April 21, 2022

Build Ladders

By Glenn

I have often heard it said that most of success is showing up. Well, I have shown up to Southeastern for 27 years now and still have a few years left in me.  The Faculty Senate recognized my career with a Life Time Achievement Award.

My success, however, wasn’t just my life time.  I was lifted up by hundreds around me.  They built ladders for me to climb.

The climb began long ago in Raceland, Louisiana.  My Mawmaw Melancon was the widow of a sugar mill worker.  She had worked the fields alongside him and then survived his early death.  Mawmaw never refused my request to read Green Eggs and Ham. Her gift of reading opened up so many doors.

Raceland Sugar Mill

My Dad’s decision to join the US Army also created many more opportunities for me.  Not only did the Department of Defense schools provide a world class public education, but my parents showed me the world. I saw historical places first hand as we visited churches, castles, palaces, and museums. 

I will never forget standing in a German bunker above the Normandy beaches. I will never forget looking up at Abraham Lincoln and knowing his contribution to building a better America.  These experiences made history real for me. 

In high school I learned from the Salesians of Don Bosco. They staffed Archbishop Shaw High School. Father Roy and Brother Dave taught us the value of service through their lives. Head Football Coach Hank Tierney stressed the importance of technique and intelligence.

When I went to college, I continued to find support.  In the 1980s states like Louisiana paid 75% of the costs attending college.  My parents could afford the rest of the tuition and room rent.  I only had to pay for the extras.

Luckily, I had my big brother Randy looked out for me.  He ran a sandblasting and painting shop in Morgan City.  I worked for him every school break, hauling sand, moving pallets, scraping rust, or driving a truck.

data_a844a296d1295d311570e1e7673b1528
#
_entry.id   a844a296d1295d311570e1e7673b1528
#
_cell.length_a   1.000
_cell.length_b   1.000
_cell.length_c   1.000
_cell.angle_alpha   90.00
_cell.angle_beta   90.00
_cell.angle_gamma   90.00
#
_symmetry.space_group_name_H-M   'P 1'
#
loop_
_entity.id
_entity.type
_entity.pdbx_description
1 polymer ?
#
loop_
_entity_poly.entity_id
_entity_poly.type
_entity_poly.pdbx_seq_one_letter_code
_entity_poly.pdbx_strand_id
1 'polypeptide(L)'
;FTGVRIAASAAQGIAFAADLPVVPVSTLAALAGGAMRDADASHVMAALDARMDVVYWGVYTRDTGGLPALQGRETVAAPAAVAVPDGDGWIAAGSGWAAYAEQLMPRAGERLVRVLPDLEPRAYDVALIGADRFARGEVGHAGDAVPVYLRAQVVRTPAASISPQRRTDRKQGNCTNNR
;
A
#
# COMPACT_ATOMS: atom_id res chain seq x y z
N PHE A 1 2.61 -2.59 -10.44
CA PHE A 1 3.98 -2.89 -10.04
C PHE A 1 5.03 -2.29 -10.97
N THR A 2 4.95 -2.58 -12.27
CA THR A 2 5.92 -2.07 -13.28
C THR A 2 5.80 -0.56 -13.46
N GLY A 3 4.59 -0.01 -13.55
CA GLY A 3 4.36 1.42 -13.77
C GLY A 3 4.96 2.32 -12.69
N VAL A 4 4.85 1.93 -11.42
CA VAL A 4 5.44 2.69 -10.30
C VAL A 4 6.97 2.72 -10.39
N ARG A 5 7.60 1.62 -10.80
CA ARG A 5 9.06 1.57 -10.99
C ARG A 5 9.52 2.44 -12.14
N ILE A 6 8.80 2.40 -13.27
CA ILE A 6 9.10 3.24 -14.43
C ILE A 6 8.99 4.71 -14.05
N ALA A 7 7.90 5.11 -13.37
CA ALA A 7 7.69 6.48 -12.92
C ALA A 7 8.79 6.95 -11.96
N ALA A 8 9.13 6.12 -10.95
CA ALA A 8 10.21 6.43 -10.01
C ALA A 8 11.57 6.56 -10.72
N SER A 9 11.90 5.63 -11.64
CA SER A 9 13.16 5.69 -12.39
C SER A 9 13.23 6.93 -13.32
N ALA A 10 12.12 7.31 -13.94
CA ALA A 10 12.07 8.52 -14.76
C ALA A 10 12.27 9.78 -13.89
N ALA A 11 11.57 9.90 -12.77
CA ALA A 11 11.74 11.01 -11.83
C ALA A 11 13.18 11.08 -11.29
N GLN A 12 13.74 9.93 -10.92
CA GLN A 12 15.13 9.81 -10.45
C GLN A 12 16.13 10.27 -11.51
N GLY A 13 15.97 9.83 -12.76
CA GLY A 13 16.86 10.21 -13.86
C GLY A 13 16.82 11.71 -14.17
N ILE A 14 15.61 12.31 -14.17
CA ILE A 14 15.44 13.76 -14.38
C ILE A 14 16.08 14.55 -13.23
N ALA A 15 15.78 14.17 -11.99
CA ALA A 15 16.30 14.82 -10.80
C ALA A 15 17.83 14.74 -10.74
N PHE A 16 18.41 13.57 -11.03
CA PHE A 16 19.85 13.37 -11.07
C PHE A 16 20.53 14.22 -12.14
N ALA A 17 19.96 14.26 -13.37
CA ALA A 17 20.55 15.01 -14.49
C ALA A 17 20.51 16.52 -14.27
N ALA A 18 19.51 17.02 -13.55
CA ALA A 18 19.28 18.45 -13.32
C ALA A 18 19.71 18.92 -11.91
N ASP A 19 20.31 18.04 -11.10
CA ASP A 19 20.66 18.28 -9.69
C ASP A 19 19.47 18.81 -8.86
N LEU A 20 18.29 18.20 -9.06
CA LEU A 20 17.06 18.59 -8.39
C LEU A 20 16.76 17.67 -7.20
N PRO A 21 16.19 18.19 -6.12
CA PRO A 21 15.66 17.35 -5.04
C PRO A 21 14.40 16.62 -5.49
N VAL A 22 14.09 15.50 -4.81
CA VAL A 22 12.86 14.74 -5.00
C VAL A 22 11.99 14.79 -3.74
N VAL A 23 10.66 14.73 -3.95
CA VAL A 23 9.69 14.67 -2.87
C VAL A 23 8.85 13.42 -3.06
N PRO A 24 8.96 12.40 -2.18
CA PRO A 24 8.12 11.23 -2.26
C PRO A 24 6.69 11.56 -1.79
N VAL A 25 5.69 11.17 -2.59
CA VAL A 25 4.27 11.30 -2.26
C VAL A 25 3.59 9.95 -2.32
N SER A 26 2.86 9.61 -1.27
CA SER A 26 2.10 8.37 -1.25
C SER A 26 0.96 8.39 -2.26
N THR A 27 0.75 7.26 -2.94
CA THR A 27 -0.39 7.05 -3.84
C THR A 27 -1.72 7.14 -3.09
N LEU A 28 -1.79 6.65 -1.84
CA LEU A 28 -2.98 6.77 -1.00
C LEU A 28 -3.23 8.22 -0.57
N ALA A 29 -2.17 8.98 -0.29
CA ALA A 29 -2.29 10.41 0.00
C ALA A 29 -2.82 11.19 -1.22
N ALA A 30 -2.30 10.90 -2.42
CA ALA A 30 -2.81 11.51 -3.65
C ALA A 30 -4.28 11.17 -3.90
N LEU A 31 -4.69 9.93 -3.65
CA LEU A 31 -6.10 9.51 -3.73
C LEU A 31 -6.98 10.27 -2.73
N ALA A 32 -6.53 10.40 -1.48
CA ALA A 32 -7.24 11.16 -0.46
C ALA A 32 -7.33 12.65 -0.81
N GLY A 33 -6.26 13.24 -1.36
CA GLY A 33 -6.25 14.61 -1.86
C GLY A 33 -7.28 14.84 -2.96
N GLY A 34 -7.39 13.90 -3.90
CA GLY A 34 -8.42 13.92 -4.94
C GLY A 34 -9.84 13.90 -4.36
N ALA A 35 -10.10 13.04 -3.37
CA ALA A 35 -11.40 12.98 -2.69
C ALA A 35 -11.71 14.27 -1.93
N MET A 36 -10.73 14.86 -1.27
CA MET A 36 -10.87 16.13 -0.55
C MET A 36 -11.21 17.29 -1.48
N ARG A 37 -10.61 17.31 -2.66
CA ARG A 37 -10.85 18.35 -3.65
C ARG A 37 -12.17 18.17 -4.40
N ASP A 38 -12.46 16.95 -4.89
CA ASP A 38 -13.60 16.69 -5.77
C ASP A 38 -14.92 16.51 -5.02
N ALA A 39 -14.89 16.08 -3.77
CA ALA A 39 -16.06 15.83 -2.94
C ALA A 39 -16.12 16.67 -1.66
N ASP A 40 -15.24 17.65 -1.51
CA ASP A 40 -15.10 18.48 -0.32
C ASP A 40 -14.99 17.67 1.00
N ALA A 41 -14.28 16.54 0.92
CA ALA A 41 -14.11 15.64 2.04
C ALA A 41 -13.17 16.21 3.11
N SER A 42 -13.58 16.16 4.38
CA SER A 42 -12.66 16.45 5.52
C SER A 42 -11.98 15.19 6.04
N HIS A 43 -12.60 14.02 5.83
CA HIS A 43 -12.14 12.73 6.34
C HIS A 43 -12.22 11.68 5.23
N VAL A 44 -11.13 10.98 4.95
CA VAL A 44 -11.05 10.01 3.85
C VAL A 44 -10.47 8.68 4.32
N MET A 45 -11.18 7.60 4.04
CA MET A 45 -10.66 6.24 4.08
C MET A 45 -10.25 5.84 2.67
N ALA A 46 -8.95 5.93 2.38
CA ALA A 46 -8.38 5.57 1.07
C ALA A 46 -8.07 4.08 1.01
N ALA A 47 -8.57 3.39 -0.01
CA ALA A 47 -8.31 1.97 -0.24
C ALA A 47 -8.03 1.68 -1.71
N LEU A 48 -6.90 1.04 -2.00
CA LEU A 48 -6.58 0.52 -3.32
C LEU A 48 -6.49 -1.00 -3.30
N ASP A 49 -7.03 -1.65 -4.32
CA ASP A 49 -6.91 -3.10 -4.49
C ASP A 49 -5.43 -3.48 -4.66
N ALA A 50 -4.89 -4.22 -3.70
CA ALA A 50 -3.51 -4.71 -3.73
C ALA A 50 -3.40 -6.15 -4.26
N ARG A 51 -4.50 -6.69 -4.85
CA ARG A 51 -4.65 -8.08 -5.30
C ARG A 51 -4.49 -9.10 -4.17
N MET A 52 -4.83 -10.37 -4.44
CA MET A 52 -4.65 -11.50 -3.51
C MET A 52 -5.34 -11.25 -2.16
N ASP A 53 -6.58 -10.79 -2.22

Since I lived with him, I saved my money to spend while attending University of Southwestern Louisiana.  I didn’t have to work during the semester.  Randy removed that worry, and I enjoyed my college years.

Sometimes I enjoyed myself too much, but eventually I learned moderation and time management.  It didn’t hurt that I found two incredible mentors: Vaughan and Amos Ed Simpson.  They taught me how to be a trained historian.

Amos E. and Vaughan Simpson

Their advice served me well at LSU.  Just as important, however, was finding new mentors.  Meredith Veldman, Victor Stater, Karl Roider and John Henderson helped me develop as a researcher.  They pointed me in the right direction and kept me focused.

Not only did Amos and Vaughan teach me in the classroom, but they introduced me to their professional friends at the Southwestern Social Sciences Association.  It was at a SSSA Annual Meeting that I meet Ed Byrd and Ingrid Westmoreland from Southeastern.

By coincidence Dr. Byrd died the year I earned my Ph.D.   Having meet Dr. Westmoreland, it made it easier to apply for the job SE job. Her guidance and support helped me succeed for the past 27 years.

No one made my climb easier than my wife Jackie.  She was there every step from graduate school until today.    I am very fortunate to have her, and so many others, lift me higher than I could go on my own.  I just showed up.

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